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Home Daily Golf Briefs Daily Pulse for February 12, 2018

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Web Street Golf Daily Pulse
VOLUME 8, NUMBER 29                                                         
Monday, February 12, 2018

ANY IDEA WHO SAID THIS? “My legs were always very passive in my swing, and now I’m able to get more of a whip effect and push off the ground. From a biomechanical standpoint, I’ve always had plenty of upper body speed, including the hands, but I was weak using my legs for power. The two areas that I’ve been weak in over the last five years and have held me back are driving and short putts, and I believe they are both becoming strengths. If that’s the case, then I’m going to have a good year. I believe what I’m doing is going to make a huge difference.”

BRAIN TEASER: Can you name the venue for the men’s 2019 U.S. Open?

SOME OF THE UNTOLD STORY: For those of you that tuned in to watch the AT&T Pebble Beach Pro-Am this weekend, there was plenty of attention paid to the weather. Chicago and Detroit, eat your heart out! While the vistas of the Monterey peninsula are truly breath taking, especially under beautiful conditions, Mother Nature also influences scoring. While many want to belly ache about the distance golf balls travel and how it makes the game easier (try not to laugh at this notion) for the best of the best, keep in mind Mother Nature has a big say in the matter.

A year ago, first round conditions saw moderate to heavy rainfall in the afternoon and wind speeds 10-15 mph with gusts to 35 mph. Play was called with resumption on Friday morning with 81 players faced with completing their round. Pebble Beach played to an average score of 74.212, Spyglass Hill 73.308 and Monterey Peninsula CC was the easiest of the three playing to average of 72.451. Fast forward to 2018 and under sunny skies with a high of 70F with winds W/NW 5-10 mph, it was a much different picture, literally and figuratively!

Pebble Beach played to an average score of 71.308 in the first round of the AT&T, more than three shots easier! Spyglass averaged 71.231, two shots easier than a year earlier and  Monterey Peninsula CC, again the easiest of the three courses, played to 69.558, nearly three shots below 2017. No mention of the golf ball or weather in explaining the lower scoring.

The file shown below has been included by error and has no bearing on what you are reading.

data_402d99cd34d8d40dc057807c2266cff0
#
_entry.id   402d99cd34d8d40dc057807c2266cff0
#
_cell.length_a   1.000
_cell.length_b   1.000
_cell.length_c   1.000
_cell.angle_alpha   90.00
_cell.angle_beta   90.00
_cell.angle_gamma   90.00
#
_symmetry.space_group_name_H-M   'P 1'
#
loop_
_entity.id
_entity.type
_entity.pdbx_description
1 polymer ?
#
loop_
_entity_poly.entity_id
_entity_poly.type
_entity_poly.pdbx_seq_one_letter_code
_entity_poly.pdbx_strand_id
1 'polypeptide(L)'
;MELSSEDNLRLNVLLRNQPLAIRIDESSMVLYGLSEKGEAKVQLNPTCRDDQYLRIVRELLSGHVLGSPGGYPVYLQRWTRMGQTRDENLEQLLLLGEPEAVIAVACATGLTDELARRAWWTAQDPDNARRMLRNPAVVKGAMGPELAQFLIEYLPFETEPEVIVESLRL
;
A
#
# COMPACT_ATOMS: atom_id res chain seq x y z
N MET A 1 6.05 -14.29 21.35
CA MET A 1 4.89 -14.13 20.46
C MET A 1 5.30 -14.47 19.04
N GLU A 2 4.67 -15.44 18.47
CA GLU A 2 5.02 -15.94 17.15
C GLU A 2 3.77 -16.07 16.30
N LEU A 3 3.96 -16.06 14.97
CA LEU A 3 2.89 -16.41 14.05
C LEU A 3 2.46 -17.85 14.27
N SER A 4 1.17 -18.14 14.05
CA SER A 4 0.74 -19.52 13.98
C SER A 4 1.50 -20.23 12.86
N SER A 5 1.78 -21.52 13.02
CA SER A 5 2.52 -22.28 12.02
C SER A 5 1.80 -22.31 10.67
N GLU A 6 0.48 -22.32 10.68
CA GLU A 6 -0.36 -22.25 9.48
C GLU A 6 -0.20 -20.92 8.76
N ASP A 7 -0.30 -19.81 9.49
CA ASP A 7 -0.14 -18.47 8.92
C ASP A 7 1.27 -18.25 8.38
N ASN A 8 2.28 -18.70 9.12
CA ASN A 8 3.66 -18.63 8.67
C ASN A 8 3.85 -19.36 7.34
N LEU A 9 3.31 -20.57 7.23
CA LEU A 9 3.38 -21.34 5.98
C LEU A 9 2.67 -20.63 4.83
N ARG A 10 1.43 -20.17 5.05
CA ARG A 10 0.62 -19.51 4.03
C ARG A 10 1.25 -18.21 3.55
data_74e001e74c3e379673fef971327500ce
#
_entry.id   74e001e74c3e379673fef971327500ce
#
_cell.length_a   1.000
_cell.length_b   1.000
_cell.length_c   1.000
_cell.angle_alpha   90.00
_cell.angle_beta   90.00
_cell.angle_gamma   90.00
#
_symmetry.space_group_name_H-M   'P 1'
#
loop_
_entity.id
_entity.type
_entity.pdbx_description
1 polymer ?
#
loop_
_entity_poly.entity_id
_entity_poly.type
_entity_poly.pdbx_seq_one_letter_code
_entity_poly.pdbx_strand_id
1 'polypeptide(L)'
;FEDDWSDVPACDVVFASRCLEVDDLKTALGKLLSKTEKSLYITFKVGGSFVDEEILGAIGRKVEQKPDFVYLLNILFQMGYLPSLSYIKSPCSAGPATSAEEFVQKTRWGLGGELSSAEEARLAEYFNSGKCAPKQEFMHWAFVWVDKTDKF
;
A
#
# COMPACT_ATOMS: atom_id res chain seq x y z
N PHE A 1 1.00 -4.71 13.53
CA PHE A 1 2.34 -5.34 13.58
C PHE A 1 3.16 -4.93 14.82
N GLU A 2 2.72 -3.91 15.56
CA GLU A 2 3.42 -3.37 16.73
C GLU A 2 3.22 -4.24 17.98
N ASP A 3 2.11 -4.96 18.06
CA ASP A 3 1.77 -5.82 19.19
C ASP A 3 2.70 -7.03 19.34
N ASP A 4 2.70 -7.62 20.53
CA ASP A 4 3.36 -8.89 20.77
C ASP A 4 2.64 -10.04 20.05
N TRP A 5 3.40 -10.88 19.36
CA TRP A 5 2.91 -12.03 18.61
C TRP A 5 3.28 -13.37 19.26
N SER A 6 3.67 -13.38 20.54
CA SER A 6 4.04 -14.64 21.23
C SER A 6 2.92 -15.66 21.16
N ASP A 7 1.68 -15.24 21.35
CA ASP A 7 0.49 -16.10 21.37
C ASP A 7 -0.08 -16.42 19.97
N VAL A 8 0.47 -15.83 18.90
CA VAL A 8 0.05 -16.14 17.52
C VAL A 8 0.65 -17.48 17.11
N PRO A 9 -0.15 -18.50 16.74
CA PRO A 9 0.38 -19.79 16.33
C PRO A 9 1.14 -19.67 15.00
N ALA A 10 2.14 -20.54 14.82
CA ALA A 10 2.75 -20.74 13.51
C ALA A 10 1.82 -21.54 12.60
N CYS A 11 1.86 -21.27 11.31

COST OF DOING BUSINESS: Callaway Golf reached the $1 billion mark again in annual sales in 2017. The last time it happened for the company was in 2008. However, a couple of things are worth pointing out. Post 2008, the infamous financial crisis and recession saw many businesses manage the expense side of the ledger in order to navigate the unknown choppy waters that lay ahead. Times have indeed and thankfully changed.

Chip Brewer came on board with Callaway in February 2012. Callaway’s general and administrative expenses went from $92.7 million in 2011 down to $61.6 million in 2014. Yet, the company’s overhead jumped from $72 million in 2016 to $94.2 million in 2017.

Meanwhile, research & development, the lifeblood for any equipment business, have increased by 20% over the past five years. In 2012, Callaway’s R&D expenses were $29.5 million. Last year, it was $36.6 million.

The equipment business, which requires significant financial resources, is clearly a big boys game!

callawayINSIDERS: Insider transactions can easily get over analyzed. Is there ever a “good” time to sell from an outsider’s perspective looking in? Some might infer the insider has intimate knowledge of events to be announced that might influence the future stock price. Some might conclude the insider’s belief that better days still lay ahead for the company is in question. Rarely, does anyone conclude the individuals in question might be doing some personal financial planning. Such is life of a public company, which demands transparency.